For manufacturers, as in most businesses, attracting and nurturing quality leads is crucial to filling the sales funnel. The traditional means to do this, trade advertising and trade shows, for example, may still be helpful with sales lead generation as well as building brand awareness. Yet, these tactics are no longer the only means of lead generation for manufacturers in the digital age - especially when over 90% of B2B buyers are doing their product research online - including potential customers who are looking for new manufacturing equipment and services. This means that you’ll need to have a solid strategy for inbound marketing for B2B as well - starting with attracting sales leads via search. And that means a strong keyword strategy behind your on page web content and blogging.
But how to develop and incorporate the right keywords most relevant to your buyers into relevant content? This may seem daunting, so below are 3 tips to keep in mind when developing content marketing for manufacturers.
Prior to making any purchasing decisions, buyers are averaging 12 searches before they contact a supplier1. The strategy is clear - educate those decision makers while they are in the consideration phase of their research. The best way to do this is by offering educational content that is valuable, useful, and credible to their buying journey.
Consider educational articles, e-books, videos, and webinars that address issues purchasers have that they can’t easily find somewhere else. This is an opportunity for your company to be perceived as consultative “experts” providing useful insights for your industry. And consequently considered as a potential supplier for what the buyer is is searching for.
These “researcher” decision makers could be anyone from engineers to operations, or plant managers, to procurement, so tailor your keywords and content to attract a range of “personas” and their interests. If you provide a valuable resource to those out there looking, they are most likely to find, and most importantly, consider your company.
As mentioned in one of our blogs on how to best use video, 2017 is the year of video. Manufacturing marketers use video because not only does a picture paint a thousand words, but also because video can easily demonstrate complex processes, and as important, show the end results. Akin to a demonstration at a trade show, there’s really no substitute for seeing manufacturing and its end results in action.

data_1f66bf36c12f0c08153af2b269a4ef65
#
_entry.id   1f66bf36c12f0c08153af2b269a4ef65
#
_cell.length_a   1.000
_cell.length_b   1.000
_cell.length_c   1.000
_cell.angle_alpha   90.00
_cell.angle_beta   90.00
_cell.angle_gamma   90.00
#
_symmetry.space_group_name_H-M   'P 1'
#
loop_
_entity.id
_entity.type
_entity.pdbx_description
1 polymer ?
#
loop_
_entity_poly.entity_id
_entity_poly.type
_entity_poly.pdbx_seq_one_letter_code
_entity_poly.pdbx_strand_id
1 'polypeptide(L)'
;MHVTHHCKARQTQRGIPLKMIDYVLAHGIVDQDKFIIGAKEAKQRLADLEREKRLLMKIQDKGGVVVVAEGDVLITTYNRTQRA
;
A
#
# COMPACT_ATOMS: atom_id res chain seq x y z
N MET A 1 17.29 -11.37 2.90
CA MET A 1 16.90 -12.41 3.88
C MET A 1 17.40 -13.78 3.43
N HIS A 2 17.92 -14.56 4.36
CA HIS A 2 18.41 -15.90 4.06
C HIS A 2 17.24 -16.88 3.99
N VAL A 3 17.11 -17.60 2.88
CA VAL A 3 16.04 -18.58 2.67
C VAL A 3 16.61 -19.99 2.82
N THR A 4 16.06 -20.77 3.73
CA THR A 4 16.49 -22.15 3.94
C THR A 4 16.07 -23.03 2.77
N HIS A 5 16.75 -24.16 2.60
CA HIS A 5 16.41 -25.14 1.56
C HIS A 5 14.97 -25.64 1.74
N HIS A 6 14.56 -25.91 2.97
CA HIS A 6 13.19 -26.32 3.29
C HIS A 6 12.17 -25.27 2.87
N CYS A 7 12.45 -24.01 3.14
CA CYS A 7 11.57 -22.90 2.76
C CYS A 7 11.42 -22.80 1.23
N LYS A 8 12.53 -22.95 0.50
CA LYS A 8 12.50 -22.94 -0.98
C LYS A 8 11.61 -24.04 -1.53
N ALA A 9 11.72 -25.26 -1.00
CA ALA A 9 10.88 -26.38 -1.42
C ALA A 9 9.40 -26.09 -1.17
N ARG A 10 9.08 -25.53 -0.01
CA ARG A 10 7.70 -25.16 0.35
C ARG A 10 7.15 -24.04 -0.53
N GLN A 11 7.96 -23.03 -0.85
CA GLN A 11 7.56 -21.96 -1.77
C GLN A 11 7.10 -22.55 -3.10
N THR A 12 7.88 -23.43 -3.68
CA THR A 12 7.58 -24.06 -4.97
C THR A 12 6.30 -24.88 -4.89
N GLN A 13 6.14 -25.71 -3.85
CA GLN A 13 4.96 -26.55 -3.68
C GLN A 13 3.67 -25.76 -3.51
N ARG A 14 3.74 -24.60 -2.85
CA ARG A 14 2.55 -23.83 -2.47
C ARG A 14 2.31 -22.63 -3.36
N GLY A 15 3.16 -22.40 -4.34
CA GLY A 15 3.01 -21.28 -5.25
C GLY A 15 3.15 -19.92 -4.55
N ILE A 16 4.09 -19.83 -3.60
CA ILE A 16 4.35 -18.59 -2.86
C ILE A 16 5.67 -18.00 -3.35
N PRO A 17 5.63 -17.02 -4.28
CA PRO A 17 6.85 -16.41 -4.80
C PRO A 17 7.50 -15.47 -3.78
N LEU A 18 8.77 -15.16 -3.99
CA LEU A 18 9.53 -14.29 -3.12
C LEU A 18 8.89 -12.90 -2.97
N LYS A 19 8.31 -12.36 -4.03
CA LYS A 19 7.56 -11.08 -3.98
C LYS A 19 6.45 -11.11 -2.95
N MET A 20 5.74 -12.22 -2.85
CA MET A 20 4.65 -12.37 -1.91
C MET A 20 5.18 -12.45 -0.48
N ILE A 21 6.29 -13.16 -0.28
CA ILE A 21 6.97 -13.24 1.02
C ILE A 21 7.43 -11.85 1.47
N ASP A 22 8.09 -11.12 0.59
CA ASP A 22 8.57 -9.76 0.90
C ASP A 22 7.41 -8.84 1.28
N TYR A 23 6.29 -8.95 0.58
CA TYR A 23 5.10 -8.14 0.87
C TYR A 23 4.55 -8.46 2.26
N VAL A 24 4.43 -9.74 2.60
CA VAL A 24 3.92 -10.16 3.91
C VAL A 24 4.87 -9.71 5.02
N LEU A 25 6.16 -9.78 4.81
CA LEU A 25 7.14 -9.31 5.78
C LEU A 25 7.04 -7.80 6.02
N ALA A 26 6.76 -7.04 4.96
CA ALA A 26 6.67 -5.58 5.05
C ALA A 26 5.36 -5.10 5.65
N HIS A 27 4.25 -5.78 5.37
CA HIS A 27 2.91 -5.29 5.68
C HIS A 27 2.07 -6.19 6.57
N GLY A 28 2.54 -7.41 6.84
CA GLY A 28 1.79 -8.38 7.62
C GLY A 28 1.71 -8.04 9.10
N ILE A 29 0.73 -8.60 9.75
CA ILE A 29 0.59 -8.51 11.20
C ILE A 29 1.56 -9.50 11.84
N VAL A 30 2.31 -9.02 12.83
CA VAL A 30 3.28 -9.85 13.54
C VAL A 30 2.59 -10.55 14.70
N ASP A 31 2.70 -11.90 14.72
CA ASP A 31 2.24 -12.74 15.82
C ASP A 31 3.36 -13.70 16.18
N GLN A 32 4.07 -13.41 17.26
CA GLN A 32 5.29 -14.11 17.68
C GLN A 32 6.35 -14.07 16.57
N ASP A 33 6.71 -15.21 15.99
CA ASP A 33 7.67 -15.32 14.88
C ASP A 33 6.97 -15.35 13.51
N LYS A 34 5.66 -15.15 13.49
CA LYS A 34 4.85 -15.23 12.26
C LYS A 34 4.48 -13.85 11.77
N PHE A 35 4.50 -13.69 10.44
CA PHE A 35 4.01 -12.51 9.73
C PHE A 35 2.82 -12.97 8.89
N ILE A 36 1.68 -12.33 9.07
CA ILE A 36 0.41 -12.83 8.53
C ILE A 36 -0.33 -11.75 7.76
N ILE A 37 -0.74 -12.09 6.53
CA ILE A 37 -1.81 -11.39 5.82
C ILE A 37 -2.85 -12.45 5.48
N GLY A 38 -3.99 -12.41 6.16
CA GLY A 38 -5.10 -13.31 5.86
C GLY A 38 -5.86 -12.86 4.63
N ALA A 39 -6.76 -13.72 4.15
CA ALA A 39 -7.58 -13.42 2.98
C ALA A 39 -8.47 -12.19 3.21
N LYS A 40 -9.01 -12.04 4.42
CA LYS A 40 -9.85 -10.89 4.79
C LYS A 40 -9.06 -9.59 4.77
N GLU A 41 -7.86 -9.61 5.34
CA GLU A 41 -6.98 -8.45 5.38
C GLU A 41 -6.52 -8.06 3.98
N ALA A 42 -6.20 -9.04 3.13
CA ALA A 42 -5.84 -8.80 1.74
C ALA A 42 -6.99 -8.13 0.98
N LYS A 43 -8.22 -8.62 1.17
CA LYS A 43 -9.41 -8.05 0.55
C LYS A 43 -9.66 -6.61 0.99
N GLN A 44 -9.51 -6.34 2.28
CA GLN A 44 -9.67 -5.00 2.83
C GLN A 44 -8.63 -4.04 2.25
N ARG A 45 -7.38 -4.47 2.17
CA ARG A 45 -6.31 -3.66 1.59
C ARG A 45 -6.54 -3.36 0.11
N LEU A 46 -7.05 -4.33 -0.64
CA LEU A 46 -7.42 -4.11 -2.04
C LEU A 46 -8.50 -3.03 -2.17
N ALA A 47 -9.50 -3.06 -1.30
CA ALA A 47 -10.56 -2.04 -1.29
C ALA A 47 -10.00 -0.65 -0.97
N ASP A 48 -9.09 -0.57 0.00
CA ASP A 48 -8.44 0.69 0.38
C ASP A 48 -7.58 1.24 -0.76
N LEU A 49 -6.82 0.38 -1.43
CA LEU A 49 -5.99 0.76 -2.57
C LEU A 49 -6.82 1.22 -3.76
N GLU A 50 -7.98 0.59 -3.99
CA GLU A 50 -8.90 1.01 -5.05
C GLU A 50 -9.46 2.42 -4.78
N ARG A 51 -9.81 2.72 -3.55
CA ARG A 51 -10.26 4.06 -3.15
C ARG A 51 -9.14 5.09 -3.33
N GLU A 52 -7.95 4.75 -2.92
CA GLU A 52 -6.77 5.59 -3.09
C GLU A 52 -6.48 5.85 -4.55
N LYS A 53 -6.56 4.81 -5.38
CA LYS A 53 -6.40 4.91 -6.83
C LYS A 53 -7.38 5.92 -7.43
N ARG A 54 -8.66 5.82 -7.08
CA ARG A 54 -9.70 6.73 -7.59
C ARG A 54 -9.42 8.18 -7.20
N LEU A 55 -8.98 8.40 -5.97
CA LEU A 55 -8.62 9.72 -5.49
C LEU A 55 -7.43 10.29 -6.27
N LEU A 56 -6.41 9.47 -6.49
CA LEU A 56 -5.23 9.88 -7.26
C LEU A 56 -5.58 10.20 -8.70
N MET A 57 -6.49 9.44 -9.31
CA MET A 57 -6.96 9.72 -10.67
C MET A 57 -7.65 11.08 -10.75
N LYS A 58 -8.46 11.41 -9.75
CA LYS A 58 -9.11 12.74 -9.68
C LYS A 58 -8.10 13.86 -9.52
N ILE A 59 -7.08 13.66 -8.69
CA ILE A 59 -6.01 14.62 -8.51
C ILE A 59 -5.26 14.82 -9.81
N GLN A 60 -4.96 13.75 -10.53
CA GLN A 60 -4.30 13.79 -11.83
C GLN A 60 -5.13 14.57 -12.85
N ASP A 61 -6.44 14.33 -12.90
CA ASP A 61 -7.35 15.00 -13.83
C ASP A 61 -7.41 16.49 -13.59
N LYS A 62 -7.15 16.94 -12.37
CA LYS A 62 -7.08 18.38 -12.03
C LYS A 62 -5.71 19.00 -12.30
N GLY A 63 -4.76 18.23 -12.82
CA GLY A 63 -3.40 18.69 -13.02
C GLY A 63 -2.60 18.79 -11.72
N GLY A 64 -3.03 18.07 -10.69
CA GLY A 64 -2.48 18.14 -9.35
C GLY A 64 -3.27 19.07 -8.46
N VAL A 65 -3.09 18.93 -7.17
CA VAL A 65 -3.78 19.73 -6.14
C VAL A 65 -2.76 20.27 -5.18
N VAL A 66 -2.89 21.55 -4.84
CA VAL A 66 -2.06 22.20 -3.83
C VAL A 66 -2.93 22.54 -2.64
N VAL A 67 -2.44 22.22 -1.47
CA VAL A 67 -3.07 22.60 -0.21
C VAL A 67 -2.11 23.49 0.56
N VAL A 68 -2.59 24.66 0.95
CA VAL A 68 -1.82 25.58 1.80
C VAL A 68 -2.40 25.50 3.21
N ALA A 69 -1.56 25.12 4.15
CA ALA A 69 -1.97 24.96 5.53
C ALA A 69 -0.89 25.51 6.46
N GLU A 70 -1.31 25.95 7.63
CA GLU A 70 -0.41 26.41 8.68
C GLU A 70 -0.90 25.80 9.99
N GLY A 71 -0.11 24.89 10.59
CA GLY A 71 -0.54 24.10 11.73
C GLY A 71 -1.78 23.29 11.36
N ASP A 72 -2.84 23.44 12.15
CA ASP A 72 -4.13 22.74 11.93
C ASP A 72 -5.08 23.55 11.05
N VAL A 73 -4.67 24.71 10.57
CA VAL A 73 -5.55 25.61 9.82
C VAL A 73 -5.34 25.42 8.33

For a few good examples, The Short Sleeve and Tie Club, an engineering and technology blog, has put together a nice piece of their Top 5 Manufacturing Videos You Need To See.
Demonstrating thought leadership in your industry via your website content, blogging, ebooks and video is a powerful way to build the trusting relationships that drive sales. Providing information your potential customers can use, strengthens your position as a trustworthy expert in their decision-making process. One way to do this is to focus content on issues in your buyers’ world rather than your product itself. In other words, your content doesn’t necessarily have to be specific to the product or service you’re selling, but simply useful information in the research for the investments the buyer will be making.
A good example of this is a recent blog by Hartford Technologies, a maker of precision ball and custom bearings. This very comprehensive blog, “The Ultimate List of Lean Manufacturing Tools” is an extensive source that relates at a very high level to those involved in manufacturing processes and best practice.
The big takeaway from all three tips for content marketing for manufacturers above is that when you put pen to paper (ok, click those keys), your content should not be squarely about your company, or its products or services. It should be about your audience. What do they care about? What do they need to know? What will help them? While this may sound counterintuitive, it will actually help your company stand out as an authoritative, expert resource - one that they may eventually trust with their business.
1Google/Millward Brown Digital, B2B Path to Purchase Study